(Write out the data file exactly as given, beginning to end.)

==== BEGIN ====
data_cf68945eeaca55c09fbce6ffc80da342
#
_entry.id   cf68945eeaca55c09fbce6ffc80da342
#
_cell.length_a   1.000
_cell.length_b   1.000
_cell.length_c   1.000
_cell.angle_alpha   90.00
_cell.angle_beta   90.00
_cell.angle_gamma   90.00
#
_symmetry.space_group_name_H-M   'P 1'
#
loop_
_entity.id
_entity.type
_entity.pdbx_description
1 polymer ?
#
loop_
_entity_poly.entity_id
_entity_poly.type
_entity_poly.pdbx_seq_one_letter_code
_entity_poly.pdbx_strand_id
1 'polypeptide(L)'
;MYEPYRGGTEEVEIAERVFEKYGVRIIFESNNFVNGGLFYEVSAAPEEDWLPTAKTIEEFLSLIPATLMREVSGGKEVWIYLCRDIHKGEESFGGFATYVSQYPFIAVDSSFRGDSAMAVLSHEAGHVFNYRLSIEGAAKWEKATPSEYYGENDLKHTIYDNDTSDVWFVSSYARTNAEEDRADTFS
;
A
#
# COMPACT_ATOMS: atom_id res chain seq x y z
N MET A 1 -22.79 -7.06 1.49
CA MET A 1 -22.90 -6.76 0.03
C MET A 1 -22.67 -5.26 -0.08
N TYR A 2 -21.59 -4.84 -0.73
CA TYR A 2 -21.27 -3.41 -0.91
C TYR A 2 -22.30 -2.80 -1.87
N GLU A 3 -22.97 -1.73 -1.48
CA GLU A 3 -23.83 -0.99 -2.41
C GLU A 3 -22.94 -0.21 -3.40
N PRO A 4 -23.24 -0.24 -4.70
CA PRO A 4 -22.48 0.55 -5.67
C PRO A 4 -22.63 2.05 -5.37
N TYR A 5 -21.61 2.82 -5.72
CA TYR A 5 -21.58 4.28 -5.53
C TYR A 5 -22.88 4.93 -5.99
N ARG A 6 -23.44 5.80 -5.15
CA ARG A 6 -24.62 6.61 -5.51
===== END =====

data_cf68945eeaca55c09fbce6ffc80da342
#
_entry.id   cf68945eeaca55c09fbce6ffc80da342
#
_cell.length_a   1.000
_cell.length_b   1.000
_cell.length_c   1.000
_cell.angle_alpha   90.00
_cell.angle_beta   90.00
_cell.angle_gamma   90.00
#
_symmetry.space_group_name_H-M   'P 1'
#
loop_
_entity.id
_entity.type
_entity.pdbx_description
1 polymer ?
#
loop_
_entity_poly.entity_id
_entity_poly.type
_entity_poly.pdbx_seq_one_letter_code
_entity_poly.pdbx_strand_id
1 'polypeptide(L)'
;MYEPYRGGTEEVEIAERVFEKYGVRIIFESNNFVNGGLFYEVSAAPEEDWLPTAKTIEEFLSLIPATLMREVSGGKEVWIYLCRDIHKGEESFGGFATYVSQYPFIAVDSSFRGDSAMAVLSHEAGHVFNYRLSIEGAAKWEKATPSEYYGENDLKHTIYDNDTSDVWFVSSYARTNAEEDRADTFS
;
A
#
# COMPACT_ATOMS: atom_id res chain seq x y z
N MET A 1 -22.79 -7.06 1.49
CA MET A 1 -22.90 -6.76 0.03
C MET A 1 -22.67 -5.26 -0.08
N TYR A 2 -21.59 -4.84 -0.73
CA TYR A 2 -21.27 -3.41 -0.91
C TYR A 2 -22.30 -2.80 -1.87
N GLU A 3 -22.97 -1.73 -1.48
CA GLU A 3 -23.83 -0.99 -2.41
C GLU A 3 -22.94 -0.21 -3.40
N PRO A 4 -23.24 -0.24 -4.70
CA PRO A 4 -22.48 0.55 -5.67
C PRO A 4 -22.63 2.05 -5.37
N TYR A 5 -21.61 2.82 -5.72
CA TYR A 5 -21.58 4.28 -5.53
C TYR A 5 -22.88 4.93 -5.99
N ARG A 6 -23.44 5.80 -5.15
CA ARG A 6 -24.62 6.61 -5.51